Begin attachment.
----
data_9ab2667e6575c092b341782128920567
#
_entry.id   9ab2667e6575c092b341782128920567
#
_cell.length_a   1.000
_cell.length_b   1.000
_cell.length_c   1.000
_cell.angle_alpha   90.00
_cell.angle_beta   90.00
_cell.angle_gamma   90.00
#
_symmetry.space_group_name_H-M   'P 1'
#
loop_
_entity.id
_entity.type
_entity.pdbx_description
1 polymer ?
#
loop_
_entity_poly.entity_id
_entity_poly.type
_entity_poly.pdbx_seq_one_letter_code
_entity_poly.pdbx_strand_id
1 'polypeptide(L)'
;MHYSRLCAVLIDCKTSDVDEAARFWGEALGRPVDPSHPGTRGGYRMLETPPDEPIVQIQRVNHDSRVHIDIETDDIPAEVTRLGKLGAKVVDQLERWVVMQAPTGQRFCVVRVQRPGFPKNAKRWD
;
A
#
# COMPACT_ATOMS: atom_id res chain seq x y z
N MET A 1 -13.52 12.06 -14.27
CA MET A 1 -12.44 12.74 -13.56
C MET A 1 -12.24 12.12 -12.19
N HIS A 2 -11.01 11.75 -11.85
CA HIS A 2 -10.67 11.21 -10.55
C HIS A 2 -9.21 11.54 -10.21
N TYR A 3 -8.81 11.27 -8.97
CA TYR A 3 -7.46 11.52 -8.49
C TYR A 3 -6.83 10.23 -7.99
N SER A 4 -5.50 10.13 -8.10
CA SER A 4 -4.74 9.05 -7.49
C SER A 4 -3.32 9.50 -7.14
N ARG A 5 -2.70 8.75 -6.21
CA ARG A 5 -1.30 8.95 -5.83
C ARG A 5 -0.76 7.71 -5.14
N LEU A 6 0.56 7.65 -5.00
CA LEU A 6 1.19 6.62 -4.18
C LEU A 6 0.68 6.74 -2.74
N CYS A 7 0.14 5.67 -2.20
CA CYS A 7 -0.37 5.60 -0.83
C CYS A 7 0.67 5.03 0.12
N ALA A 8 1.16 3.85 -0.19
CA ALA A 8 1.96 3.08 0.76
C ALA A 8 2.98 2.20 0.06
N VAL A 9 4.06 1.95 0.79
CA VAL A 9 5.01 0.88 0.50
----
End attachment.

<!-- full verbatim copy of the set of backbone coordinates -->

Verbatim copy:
data_9ab2667e6575c092b341782128920567
#
_entry.id   9ab2667e6575c092b341782128920567
#
_cell.length_a   1.000
_cell.length_b   1.000
_cell.length_c   1.000
_cell.angle_alpha   90.00
_cell.angle_beta   90.00
_cell.angle_gamma   90.00
#
_symmetry.space_group_name_H-M   'P 1'
#
loop_
_entity.id
_entity.type
_entity.pdbx_description
1 polymer ?
#
loop_
_entity_poly.entity_id
_entity_poly.type
_entity_poly.pdbx_seq_one_letter_code
_entity_poly.pdbx_strand_id
1 'polypeptide(L)'
;MHYSRLCAVLIDCKTSDVDEAARFWGEALGRPVDPSHPGTRGGYRMLETPPDEPIVQIQRVNHDSRVHIDIETDDIPAEVTRLGKLGAKVVDQLERWVVMQAPTGQRFCVVRVQRPGFPKNAKRWD
;
A
#
# COMPACT_ATOMS: atom_id res chain seq x y z
N MET A 1 -13.52 12.06 -14.27
CA MET A 1 -12.44 12.74 -13.56
C MET A 1 -12.24 12.12 -12.19
N HIS A 2 -11.01 11.75 -11.85
CA HIS A 2 -10.67 11.21 -10.55
C HIS A 2 -9.21 11.54 -10.21
N TYR A 3 -8.81 11.27 -8.97
CA TYR A 3 -7.46 11.52 -8.49
C TYR A 3 -6.83 10.23 -7.99
N SER A 4 -5.50 10.13 -8.10
CA SER A 4 -4.74 9.05 -7.49
C SER A 4 -3.32 9.50 -7.14
N ARG A 5 -2.70 8.75 -6.21
CA ARG A 5 -1.30 8.95 -5.83
C ARG A 5 -0.76 7.71 -5.14
N LEU A 6 0.56 7.65 -5.00
CA LEU A 6 1.19 6.62 -4.18
C LEU A 6 0.68 6.74 -2.74
N CYS A 7 0.14 5.67 -2.20
CA CYS A 7 -0.37 5.60 -0.83
C CYS A 7 0.67 5.03 0.12
N ALA A 8 1.16 3.85 -0.19
CA ALA A 8 1.96 3.08 0.76
C ALA A 8 2.98 2.20 0.06
N VAL A 9 4.06 1.95 0.79
CA VAL A 9 5.01 0.88 0.50